Will the fall of the novel signal the death of the mind, or of human imagination? Probably not. People have had imagination and (in various forms) empathy for as long as they've been people, as far as I can tell. Whether its expression is "The Song of Songs" or White Teeth or "Six Feet Under" or "Hamlet" or We Wish to Inform You That Tomorrow We Will Be Killed With Our Families or Five Children and It or "49 Up" or "Star Wars" or the true stories on "This American Life" or the late, great Chez Miscarriage, those qualities have been and will be expressed: in fiction, in nonfiction (which can express imagination in its own way), in whatever form--it's there, it'll be there.

Whether that expression is of high literary quality, or equal to or better than other forms of expression--well, I leave that to the academics and literary essayists. The truth is, I don't care that much. And I don't care what you call the people who produce it. I just want to have enough good stuff to read.

And by "good stuff," of course, I mean stuff that I like, more or less.

Doesn't everybody?


Anonymous ppb said...

well put!And now you have me wanting to read the mixed up files again....

4:00 PM  
Blogger Phantom Scribbler said...

I agree about the ultimately personal, individual -- and, therefore, fairly meaningless -- nature of judging what is literary, or even fun to read. (My post, which was, apparently, notable for its spectacular obscurity, was really about the meaningless of ambition in the face of such amorphous markers of success.)

But I do wonder why I've lost interest in fiction, why your print reading has gone to hell since you've discovered teh blogs, why that essayist feels that fiction has lost its power to enthrall or inform. I wonder if it's possible that novels have mostly said everything that they have to say, and will from here on out mostly repeat themselves except in the hands of the few once-in-a-generation masters. I wonder, too, what the forms of expression will look like in a hundred years.

4:31 PM  
Blogger elswhere said...

Phantom, I wonder all that too--particularly about why reading fiction feels like work to me when it never used to. Is it teh blogs? The zeitgeist? Or just my particular stage of life, in which I have fewer blocks of leisure time for reading than I ever have before? I need to think about it more.

That essayist who went on about great novels requiring work to read, though-- well, maybe I just didn't read it carefully enough (too lazy! Too lazy to work hard at reading fiction, either!) but I *can't stand* that way of looking at reading, for kids or adults. Books aren't castor oil.

5:23 PM  
Blogger Phantom Scribbler said...

No, I quite agree. I don't mind working at a book, but I HATE not enjoying myself while I do it. What is the point?

7:25 PM  
Blogger liz said...

Love this post.

And re: fiction, I'm also finding new fiction to be a chore for the most part. Which is why I'll find an author I like and then read and re-read everything they've ever written and then go back and re-read authors they remind me of and so on until I find another new author.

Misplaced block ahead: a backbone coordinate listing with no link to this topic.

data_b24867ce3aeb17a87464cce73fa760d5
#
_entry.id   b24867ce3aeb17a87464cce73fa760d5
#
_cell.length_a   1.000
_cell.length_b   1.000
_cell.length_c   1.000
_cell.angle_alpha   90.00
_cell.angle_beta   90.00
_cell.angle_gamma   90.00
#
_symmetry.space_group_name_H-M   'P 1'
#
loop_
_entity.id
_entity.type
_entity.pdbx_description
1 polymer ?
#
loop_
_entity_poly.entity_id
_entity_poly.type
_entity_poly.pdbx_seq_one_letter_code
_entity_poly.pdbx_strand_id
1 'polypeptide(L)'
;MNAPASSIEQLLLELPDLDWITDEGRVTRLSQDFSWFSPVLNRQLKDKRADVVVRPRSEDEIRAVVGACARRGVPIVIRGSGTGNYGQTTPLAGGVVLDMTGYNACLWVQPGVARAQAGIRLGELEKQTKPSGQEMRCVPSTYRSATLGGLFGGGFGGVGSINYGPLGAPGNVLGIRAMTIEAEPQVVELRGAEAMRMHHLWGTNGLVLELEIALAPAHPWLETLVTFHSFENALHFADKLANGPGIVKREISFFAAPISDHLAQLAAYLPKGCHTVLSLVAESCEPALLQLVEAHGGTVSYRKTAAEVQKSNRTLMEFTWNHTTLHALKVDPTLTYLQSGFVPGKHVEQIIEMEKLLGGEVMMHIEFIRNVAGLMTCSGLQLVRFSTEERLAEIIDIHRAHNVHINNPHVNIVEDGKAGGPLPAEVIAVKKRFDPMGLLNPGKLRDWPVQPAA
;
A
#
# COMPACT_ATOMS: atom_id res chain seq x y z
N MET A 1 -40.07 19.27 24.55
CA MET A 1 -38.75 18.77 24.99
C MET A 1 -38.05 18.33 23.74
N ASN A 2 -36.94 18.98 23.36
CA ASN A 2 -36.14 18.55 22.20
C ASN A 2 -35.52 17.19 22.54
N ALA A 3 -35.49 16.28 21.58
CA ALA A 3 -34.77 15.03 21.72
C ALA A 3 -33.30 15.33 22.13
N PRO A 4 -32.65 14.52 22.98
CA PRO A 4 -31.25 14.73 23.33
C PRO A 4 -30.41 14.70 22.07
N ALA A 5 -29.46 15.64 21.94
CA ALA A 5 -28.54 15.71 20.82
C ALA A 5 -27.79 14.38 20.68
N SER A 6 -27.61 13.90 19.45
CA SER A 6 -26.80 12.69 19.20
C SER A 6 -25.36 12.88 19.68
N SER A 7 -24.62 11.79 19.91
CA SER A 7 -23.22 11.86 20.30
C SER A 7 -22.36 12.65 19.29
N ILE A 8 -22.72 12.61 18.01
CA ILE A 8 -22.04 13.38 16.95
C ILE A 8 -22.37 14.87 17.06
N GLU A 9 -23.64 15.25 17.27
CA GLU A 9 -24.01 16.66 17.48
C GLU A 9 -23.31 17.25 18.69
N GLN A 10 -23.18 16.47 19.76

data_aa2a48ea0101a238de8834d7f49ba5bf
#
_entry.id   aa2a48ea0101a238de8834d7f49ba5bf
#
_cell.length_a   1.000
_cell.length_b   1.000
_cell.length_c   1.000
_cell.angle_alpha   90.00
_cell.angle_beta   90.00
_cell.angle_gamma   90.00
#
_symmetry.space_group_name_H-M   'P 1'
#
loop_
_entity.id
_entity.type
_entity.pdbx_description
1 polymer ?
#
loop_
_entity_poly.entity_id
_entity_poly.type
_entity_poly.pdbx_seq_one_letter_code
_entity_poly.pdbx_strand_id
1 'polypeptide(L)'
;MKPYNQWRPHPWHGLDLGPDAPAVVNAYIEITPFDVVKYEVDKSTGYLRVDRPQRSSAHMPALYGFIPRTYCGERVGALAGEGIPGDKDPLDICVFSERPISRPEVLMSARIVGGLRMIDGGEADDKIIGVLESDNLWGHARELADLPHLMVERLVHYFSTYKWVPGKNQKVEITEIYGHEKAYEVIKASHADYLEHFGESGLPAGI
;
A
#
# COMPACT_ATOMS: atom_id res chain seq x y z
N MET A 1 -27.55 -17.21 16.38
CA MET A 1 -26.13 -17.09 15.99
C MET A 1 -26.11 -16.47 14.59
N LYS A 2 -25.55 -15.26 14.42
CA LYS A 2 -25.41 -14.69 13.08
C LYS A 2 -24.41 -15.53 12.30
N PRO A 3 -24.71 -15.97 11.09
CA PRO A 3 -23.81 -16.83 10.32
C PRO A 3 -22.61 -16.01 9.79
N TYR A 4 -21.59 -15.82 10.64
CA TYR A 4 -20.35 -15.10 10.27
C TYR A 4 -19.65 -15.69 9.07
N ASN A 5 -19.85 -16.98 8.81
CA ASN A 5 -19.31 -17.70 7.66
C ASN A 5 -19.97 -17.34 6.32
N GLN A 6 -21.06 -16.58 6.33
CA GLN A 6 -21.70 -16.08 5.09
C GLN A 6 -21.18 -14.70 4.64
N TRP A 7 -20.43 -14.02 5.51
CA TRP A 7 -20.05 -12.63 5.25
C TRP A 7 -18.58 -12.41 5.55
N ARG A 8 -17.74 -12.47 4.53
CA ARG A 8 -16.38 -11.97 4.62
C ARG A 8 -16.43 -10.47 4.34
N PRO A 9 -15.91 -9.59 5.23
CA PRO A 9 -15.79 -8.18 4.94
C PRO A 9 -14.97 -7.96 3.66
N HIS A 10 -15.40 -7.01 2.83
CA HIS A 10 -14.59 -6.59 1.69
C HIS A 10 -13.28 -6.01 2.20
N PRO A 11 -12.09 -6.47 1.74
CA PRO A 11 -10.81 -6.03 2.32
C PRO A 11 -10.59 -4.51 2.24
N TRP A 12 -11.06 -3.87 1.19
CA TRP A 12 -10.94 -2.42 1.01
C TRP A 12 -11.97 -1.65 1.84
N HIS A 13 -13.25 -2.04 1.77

But I think it's because our bloggy neighborhood has what I look for in books. Y'know....friends.

8:43 PM  
Anonymous rachel said...

Well put, els. I find that I barely read fiction anymore either -- good nonfiction, I eat right up. Some of it, for me, has to do with voice. If the fiction has a really engaging voice (which usually translates to surprising and humorous, for me) I will follow it anywhere. If it reads like someone self-consciously wrote it to be all deep and literary, I can't get past page 20.

Maybe that's part of the appeal of blogs -- you have someone's unvarnished voice, stripped of pretension. Same with nonfiction (at least the nonfiction I like) -- you get the feeling there's a PERSON there behind it, a person who wants to tell you about something they think is really neat (as opposed to a person who wants to bowl you over with how clever and arty and splendid they are).

This is part of what I enjoy about Richard Dawkins: the man is writing nonfiction, but he's a curmudgeonly arse. It comes through loud and clear on every page -- and I would read anything he wrote, because I can see him so transparently.

And THAT, to me, is the very essence of what Zadie White means in the passages Phantom quoted (I didn't read the rest of the essay either, heh) -- the whole point of writing is to communicate what is most unique in ourselves. And that, IMO, hangs largely on our ability to find a voice that rings absolutely true.

Clearly, I DO like talking, writing, and thinking about this stuff...

8:54 AM  
Anonymous redheaddread said...

Preach it, sister!

I hate reading something that feels like work. For me it's pure entertainment, so if the author is showing off how clever s/he is or the nuts and bolts are showing, unless that's an effect the author is going for as in some meta-fiction, my reaction is always bah.

9:13 AM  
Anonymous xiaolongnu said...

Understood Betsy! Oh, how I loved Understood Betsy. You have now inspired me to go track down a used copy onthe Internet (because I live in a city with next to NO used book stores, thank you Honolulu).

4:13 PM  
Anonymous badgermama said...

Oh you have slayed me utterly with that Savage quote. Made my day!

I love you so!!!!!!!!!1111!!!

10:23 AM  
Blogger Jennifer (ponderosa) said...

I know you wrote this awhile ago, sorry to be late to the party. I visited a while back, then lost the bookmark & just today found it again...

Anyway, I loved this. That is, I agree : )

2:40 PM  
Blogger elswhere said...

Thanks, Jennifer! For the compliment, and for visiting ;-)

3:01 PM